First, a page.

DiscoverThe Art of LongevityThe Art of Longevity Season 7, Episode 5: Ben Folds
The Art of Longevity Season 7, Episode 5: Ben Folds

The Art of Longevity Season 7, Episode 5: Ben Folds

Update: 2023-05-28


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For Ben Folds, coming back on the scene with a new studio album feels like a breeze, literally:

“I Feel like the expectations are lowered but I have the wind on my back”.

In June 2023 Ben releases What Matters Most, his fifth studio album and his first in over six years, almost an ice age in today’s breathless music biz. But part of the reason and the joy it has taken him so damn long to make, is a focus on the craft that is part of Folds’ raison d'être as a musician some three decades into a professional career.

“I have carried a tradition of craft, that is not easily come by, in an era when it was always going away, until now” It might sound cocky to say that this is a lesson in songwriting but I dunno, it is.”

This is coming from someone who in the past decade has committed part of his career to promoting and campaigning for better music education. Come to think of it, a conversation with Ben Folds is a music education class in itself. His role as music scholar and teacher is now part of his legacy but his contribution to music is easily underestimated.

For starters he sandblasted a music scene that in the mid-90s was dominated by grunge, Britpop and pretty soulless boy & girl band pop. And he did it with a fucking piano. Aided and abetted of course by belting bass (Robert Sledge) and drums (Darren Jessee) combo that made up Ben Folds Five - a refreshingly guitar-free rock band.

After the trio disbanded following the usual music industry roller coaster ride (a familiar story beautifully told in Fold’s 2019 book A Dream About Lightning Bugs) Folds went solo - sometimes quite literally.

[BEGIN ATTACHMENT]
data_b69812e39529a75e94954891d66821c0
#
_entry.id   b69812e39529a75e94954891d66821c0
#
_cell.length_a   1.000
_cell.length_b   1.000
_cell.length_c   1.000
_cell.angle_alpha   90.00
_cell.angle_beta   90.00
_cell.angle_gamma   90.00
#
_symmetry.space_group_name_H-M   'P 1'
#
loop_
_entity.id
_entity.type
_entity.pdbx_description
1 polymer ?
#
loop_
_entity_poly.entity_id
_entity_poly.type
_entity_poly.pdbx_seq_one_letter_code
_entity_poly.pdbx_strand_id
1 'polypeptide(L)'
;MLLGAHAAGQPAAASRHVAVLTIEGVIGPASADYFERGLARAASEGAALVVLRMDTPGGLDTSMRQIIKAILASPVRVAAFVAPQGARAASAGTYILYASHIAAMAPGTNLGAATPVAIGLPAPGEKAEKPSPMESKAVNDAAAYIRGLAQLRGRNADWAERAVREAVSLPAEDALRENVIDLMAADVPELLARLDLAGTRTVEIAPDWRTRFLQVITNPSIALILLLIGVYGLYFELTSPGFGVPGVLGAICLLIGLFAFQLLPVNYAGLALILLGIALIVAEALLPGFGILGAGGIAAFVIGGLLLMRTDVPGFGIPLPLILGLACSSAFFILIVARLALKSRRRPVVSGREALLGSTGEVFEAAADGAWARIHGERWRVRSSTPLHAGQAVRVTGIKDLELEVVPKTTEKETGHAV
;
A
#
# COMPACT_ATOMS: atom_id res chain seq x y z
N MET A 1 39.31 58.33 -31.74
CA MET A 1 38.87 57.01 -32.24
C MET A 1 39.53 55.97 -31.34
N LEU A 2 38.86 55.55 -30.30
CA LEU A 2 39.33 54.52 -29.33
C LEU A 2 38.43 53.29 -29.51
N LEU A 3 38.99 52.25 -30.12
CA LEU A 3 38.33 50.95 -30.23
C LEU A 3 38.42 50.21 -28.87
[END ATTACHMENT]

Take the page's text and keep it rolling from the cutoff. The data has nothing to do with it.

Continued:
He made ‘sustainable touring’ a thing, by going on the road with himself and a piano. That’s something now essential for bands in the mid-tier - the so called “working class musician” - to tour with a minimalist set up. Fold’s truly took to it - improvising and bantering with the audience - even creating a song (Bitches Ain’t Shit) that became a sort of regrettable classic. He found the experience scary but took his inspiration from James Booker. “I was playing standing places - rock venues. I was shaking in my boots the first time I went out on tour like that, but I felt the need to do it”.

Folds is a pioneering independent artist. He called the creative shots even when first signed to a major label imprint with Ben Folds Five. He paid for vinyl masters to some of his albums knowing full well it would come out of his royalty account. He was an early adopter of the direct to fan model with his Patreon site, recently expanded to include a private Discord channel. It’s very much the modern fan-centred business model for up & coming artists these days.

Through it all, Folds is one of those artists that can always rely on the ability to write a song. It’s something that has seen him through the thick & thin years as he transitioned from a band to a solo career and then later as he expanded into soundtracks and orchestral works.

That songcraft is firmly intact on What Matters Most on songs such as Back To Anonymous, Winslow Gardens and Kristine From the 7th Grade. But Folds can strategize the biz side too these days, and his plan is to make this new album an event.

“I know we’re making movies in a way when we make records but I wanted to make a record that you could date on all counts. The event is powerful, because you are either expressing an ideal, a design - or you are expressing an event”. 

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The Art of Longevity Season 7, Episode 5: Ben Folds

The Art of Longevity Season 7, Episode 5: Ben Folds

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